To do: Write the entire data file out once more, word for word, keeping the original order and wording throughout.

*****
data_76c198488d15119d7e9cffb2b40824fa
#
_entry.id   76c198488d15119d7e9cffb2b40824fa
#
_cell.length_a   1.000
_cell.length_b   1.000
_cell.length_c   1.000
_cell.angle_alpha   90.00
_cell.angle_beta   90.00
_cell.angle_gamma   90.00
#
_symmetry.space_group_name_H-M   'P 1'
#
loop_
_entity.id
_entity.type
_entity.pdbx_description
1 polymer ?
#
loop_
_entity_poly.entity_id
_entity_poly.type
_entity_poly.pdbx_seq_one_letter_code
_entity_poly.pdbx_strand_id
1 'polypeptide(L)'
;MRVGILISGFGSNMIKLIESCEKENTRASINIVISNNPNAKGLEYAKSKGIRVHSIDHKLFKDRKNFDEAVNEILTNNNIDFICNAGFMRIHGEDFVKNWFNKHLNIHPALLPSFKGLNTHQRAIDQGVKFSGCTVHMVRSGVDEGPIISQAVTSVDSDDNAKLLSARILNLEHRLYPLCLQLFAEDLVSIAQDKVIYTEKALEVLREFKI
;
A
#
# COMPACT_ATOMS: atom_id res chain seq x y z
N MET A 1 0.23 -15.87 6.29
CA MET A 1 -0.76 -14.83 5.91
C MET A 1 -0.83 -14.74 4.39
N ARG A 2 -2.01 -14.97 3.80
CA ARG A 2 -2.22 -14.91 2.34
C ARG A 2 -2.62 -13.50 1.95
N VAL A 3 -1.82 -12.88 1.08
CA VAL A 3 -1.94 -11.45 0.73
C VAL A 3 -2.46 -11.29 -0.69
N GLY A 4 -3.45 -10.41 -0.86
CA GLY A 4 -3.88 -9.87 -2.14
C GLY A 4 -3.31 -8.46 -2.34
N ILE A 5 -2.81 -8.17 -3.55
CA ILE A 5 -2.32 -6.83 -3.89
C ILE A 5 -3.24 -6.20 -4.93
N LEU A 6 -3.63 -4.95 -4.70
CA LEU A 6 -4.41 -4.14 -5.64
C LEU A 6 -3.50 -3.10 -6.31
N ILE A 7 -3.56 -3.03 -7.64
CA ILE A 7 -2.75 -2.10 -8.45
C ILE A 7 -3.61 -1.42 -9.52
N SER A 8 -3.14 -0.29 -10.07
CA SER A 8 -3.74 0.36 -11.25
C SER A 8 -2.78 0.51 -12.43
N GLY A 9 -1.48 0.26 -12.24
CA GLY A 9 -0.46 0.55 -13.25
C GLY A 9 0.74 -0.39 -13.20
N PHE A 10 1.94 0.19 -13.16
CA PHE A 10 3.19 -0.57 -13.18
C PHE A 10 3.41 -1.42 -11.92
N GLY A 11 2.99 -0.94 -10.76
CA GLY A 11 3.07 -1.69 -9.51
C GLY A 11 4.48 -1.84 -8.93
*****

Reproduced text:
data_76c198488d15119d7e9cffb2b40824fa
#
_entry.id   76c198488d15119d7e9cffb2b40824fa
#
_cell.length_a   1.000
_cell.length_b   1.000
_cell.length_c   1.000
_cell.angle_alpha   90.00
_cell.angle_beta   90.00
_cell.angle_gamma   90.00
#
_symmetry.space_group_name_H-M   'P 1'
#
loop_
_entity.id
_entity.type
_entity.pdbx_description
1 polymer ?
#
loop_
_entity_poly.entity_id
_entity_poly.type
_entity_poly.pdbx_seq_one_letter_code
_entity_poly.pdbx_strand_id
1 'polypeptide(L)'
;MRVGILISGFGSNMIKLIESCEKENTRASINIVISNNPNAKGLEYAKSKGIRVHSIDHKLFKDRKNFDEAVNEILTNNNIDFICNAGFMRIHGEDFVKNWFNKHLNIHPALLPSFKGLNTHQRAIDQGVKFSGCTVHMVRSGVDEGPIISQAVTSVDSDDNAKLLSARILNLEHRLYPLCLQLFAEDLVSIAQDKVIYTEKALEVLREFKI
;
A
#
# COMPACT_ATOMS: atom_id res chain seq x y z
N MET A 1 0.23 -15.87 6.29
CA MET A 1 -0.76 -14.83 5.91
C MET A 1 -0.83 -14.74 4.39
N ARG A 2 -2.01 -14.97 3.80
CA ARG A 2 -2.22 -14.91 2.34
C ARG A 2 -2.62 -13.50 1.95
N VAL A 3 -1.82 -12.88 1.08
CA VAL A 3 -1.94 -11.45 0.73
C VAL A 3 -2.46 -11.29 -0.69
N GLY A 4 -3.45 -10.41 -0.86
CA GLY A 4 -3.88 -9.87 -2.14
C GLY A 4 -3.31 -8.46 -2.34
N ILE A 5 -2.81 -8.17 -3.55
CA ILE A 5 -2.32 -6.83 -3.89
C ILE A 5 -3.24 -6.20 -4.93
N LEU A 6 -3.63 -4.95 -4.70
CA LEU A 6 -4.41 -4.14 -5.64
C LEU A 6 -3.50 -3.10 -6.31
N ILE A 7 -3.56 -3.03 -7.64
CA ILE A 7 -2.75 -2.10 -8.45
C ILE A 7 -3.61 -1.42 -9.52
N SER A 8 -3.14 -0.29 -10.07
CA SER A 8 -3.74 0.36 -11.25
C SER A 8 -2.78 0.51 -12.43
N GLY A 9 -1.48 0.26 -12.24
CA GLY A 9 -0.46 0.55 -13.25
C GLY A 9 0.74 -0.39 -13.20
N PHE A 10 1.94 0.19 -13.16
CA PHE A 10 3.19 -0.57 -13.18
C PHE A 10 3.41 -1.42 -11.92
N GLY A 11 2.99 -0.94 -10.76
CA GLY A 11 3.07 -1.69 -9.51
C GLY A 11 4.48 -1.84 -8.93